|EDITOR’S CORNER: Looking back, Mike Vick’s story was epic|
|Written by Scott Gleeson, Daily Vidette Sports Editor|
|Monday, 14 February 2011 20:22|
This past November, my two best friends and I attended the Redskins vs. Eagles Monday Night Football game.
Our seats at FedEx Field in Washington were decent, but not worth over $100.
“So like do you really feel a connection or is this relationship just sexual,” the drunk guy to my left asked his three-day girlfriend.
That was followed by a dude wearing a sweater vest who was clearly trying to fight an Eagles fan.
“You Irish?” was his best jab at the big biceps guy who wanted to “meet in the parking lot.”
And I thought Bears vs. Packers got intense.
Meanwhile, Michael Vick shaked and baked his way to six touchdowns on the night, four through the air and two on the ground, to help the Eagles annihilate the Donovan McNabb-led Redskins 59-28.
Vick’s performance, which gave him a 158.3 passer rating, made for the best game performance of the 2010 season.
After a rowdy first half in the game, fans started to pile out due to the blowout 45-14 halftime score and rain pouring down so my friends and I eventually ended up sitting front row.
When Vick was running to the locker room following the game, I heard first an “MVP” cheer…which was immediately followed by a “Vick killed my dog” cheer.
Those hot and cold remarks, although in a Washington Redskins, hate-the-Eagles crowd, paints an interesting picture on Vick’s resurgence as a football player and person.
Most football fans, myself included, have forgiven Vick for his involvement in running a dog fighting operation, which led to a 2007 conviction and time in prison.
Most fans, that is.
“[Vick] had a great year and a great comeback, but there were times where we watched the game, and I know it’s bad to say, but there were times where we hope he gets hurt,” Chicago White Sox pitcher Mark Buehrle told MLB.com. “Everything you’ve done to these dogs, something bad needs to happen to these guys.”
Vick has made all the right moves in the community, in interviews and most importantly, on the field, as the once third string QB fought his way to being the NFL’s Comeback Player of the Year.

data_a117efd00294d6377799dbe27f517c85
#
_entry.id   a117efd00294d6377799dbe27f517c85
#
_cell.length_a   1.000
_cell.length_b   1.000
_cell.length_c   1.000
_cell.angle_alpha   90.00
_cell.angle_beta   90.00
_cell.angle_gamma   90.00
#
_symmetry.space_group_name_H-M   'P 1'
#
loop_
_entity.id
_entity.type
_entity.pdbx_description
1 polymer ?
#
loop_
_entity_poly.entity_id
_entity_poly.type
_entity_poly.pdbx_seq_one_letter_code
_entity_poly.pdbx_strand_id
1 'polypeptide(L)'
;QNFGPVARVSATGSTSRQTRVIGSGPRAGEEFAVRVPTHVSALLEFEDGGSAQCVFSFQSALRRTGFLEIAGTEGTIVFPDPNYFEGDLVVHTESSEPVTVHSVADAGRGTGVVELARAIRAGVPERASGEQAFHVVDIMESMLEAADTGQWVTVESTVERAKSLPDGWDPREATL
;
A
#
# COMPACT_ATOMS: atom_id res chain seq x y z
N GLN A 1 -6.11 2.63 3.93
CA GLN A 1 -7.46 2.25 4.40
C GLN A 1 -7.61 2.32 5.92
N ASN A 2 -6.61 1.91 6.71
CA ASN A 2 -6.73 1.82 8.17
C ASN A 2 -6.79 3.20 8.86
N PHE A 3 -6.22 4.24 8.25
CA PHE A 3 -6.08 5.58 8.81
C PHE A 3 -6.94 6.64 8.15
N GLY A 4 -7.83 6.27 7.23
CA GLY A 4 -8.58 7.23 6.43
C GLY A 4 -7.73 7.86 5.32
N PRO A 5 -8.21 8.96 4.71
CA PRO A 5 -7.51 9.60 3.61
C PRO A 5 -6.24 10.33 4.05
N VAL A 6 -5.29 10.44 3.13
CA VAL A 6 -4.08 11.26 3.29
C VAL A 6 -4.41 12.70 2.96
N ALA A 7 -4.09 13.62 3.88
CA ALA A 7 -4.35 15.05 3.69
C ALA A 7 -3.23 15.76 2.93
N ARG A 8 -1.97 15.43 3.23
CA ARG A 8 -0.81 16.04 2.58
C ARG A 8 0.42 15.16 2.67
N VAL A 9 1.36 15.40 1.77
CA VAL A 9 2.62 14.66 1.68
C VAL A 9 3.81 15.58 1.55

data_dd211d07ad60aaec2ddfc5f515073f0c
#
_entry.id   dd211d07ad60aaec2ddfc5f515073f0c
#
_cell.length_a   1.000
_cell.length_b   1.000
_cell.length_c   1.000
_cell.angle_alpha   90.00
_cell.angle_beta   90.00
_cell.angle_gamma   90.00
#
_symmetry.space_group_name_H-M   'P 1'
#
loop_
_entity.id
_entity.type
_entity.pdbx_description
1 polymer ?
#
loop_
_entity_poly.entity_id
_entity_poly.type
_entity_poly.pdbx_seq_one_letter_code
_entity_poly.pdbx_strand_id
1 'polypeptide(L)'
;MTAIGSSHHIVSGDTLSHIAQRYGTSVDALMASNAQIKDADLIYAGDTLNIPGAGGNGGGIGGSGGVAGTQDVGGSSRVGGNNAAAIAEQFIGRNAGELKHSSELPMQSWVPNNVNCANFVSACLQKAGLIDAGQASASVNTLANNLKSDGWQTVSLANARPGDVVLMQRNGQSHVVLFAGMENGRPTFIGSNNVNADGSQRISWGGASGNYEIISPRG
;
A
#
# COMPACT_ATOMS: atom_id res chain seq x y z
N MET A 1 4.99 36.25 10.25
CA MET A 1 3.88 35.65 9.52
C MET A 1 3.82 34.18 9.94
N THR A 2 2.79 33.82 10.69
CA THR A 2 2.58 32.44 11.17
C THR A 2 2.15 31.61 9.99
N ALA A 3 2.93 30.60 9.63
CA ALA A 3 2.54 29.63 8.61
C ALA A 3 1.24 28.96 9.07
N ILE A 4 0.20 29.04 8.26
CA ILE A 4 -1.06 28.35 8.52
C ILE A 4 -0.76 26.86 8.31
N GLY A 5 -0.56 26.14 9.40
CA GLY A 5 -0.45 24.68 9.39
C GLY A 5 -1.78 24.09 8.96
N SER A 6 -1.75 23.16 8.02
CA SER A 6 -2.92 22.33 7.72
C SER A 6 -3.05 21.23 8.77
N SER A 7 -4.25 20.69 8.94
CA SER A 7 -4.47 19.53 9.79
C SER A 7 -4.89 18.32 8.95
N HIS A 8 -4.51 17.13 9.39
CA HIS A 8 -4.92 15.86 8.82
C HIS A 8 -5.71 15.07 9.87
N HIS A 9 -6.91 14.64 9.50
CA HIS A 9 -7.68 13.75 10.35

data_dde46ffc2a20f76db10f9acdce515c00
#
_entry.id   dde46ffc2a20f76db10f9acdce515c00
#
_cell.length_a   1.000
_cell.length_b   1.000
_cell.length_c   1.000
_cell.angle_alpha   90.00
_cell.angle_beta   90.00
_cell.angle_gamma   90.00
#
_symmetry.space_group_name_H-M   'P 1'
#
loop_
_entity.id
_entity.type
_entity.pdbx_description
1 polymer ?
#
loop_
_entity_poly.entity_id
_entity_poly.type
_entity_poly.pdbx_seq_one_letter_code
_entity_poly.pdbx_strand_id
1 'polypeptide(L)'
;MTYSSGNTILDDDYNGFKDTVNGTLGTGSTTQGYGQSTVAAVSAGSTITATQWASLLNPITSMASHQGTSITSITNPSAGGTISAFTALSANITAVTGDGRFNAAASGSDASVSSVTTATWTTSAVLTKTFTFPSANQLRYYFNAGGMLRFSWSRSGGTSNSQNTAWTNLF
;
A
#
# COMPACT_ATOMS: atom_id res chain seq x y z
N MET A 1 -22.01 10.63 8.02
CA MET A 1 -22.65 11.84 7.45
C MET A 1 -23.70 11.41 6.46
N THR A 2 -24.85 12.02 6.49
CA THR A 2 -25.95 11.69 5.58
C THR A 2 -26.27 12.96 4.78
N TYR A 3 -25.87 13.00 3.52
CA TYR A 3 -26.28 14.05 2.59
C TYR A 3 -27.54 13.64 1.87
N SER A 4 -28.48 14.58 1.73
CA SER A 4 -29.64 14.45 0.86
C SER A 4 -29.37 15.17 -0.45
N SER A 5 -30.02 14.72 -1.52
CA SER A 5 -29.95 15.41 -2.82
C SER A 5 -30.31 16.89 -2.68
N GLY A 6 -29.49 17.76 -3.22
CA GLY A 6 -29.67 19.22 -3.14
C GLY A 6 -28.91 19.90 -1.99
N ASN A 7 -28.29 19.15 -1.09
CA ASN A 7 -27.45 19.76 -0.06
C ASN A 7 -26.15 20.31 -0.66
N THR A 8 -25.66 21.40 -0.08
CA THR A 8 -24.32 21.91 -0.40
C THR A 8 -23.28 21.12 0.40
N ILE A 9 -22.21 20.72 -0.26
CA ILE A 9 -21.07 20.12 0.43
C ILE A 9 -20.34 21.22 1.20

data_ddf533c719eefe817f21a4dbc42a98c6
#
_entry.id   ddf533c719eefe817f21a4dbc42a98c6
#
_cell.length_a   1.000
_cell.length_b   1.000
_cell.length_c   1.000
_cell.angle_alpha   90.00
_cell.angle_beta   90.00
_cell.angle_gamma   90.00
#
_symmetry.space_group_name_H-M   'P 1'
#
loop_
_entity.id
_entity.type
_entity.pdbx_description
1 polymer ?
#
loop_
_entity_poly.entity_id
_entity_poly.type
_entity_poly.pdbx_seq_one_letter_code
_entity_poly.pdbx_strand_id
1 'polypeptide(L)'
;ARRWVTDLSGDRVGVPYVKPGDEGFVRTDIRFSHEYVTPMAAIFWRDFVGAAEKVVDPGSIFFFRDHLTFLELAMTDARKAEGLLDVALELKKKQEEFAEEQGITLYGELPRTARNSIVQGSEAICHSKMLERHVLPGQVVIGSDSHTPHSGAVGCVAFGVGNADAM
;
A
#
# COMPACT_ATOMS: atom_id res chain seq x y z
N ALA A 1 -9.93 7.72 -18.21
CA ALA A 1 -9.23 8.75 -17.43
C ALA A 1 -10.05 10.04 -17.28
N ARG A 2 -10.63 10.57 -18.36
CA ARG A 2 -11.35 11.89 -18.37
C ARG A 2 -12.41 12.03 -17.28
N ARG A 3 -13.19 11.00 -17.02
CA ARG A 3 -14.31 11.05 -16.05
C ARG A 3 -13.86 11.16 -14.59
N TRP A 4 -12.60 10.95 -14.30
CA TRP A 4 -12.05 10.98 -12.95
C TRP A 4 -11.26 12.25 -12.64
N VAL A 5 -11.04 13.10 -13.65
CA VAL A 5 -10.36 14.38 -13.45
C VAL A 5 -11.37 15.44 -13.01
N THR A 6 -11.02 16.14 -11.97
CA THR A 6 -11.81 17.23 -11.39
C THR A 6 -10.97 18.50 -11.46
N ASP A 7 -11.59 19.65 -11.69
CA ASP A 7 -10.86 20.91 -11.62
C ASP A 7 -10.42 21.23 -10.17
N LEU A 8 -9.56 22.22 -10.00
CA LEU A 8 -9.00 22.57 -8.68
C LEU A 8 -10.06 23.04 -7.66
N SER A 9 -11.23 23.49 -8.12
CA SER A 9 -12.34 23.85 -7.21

There’s a special ingredient to the comeback recipe that will overlook killing animals. It’s called winning.
If Tiger Woods would finally check back into the win column, no one aside from Oprah and a few feminists would care that he’s a terrible, sexaholic husband.
Vick went from hitting rock bottom in ’07, to signing a deal with the Eagles in ’09, to flirting with NFL MVP honors this past season.
With this past NFL season in the rearview mirror and a lockout ensuing, Vick’s comeback story is something to savor.
He surely dug himself out of the doghouse.
“I think 25 percent of people are for him—those are the football fans—25 percent of people hate him and 50 percent are right in the middle,” said U.S. Department of Agriculture senior agent Jim Knorr, the man who led the U.S. government’s investigation of Vick’s dogfighting case.
“A lot of Eagles fans didn’t like it when the team first signed him. If he had a horrible season, would Eagles fans still be supporting him?”
Consider me one of the first 25 percent. I’m sorry, folks, but Vick has paid for his wrongdoings.
I’m as big of a dog lover as anybody and yes I’m aware that Vick electrocuted dogs, hung them with jumper cables, and held them under water.
However, I firmly believe in second chances, though and the American people should too. Since when have dogs become more important than people?
Let’s consider that Donte Stallworth went to jail for less than 30 days after hitting and killing a person. Stallworth probably pleaded in court that he was a dog lover to get off easy.
That and what animal rights activists should realize is that Vick’s story has helped shine light on the seriousness of dogfighting.
His actions spoke louder than words, but his words were all the right ones. Whether it was speaking to young kids or handling playing second fiddle to Kevin Kolb at the start of the season, Vick was humble to the end.
Vick: “I always wanted a second chance. I’m so thankful that Roger [Goodell] was grateful enough to give me a second chance.”
Once the highest paid player in the NFL with the Falcons, Vick now can bank on endorsements and a lucrative contract.
In Knorr’s eyes, though, and in many, only time will tell.
“The only way the public is going to know if he’s sincere is to revisit it five to eight years from now, when he’s not playing in the NFL and getting endorsements.”
When I first started working at the Vidette as a freshman, my editor purposely ran Michael Vick AP stories in abundance to irritate his co-editor, Scott Kupiec.
Back then, it seemed like the Vick headlines would never be positive.
So, this one’s for you, Todd Froemling. One more Vick story can’t hurt.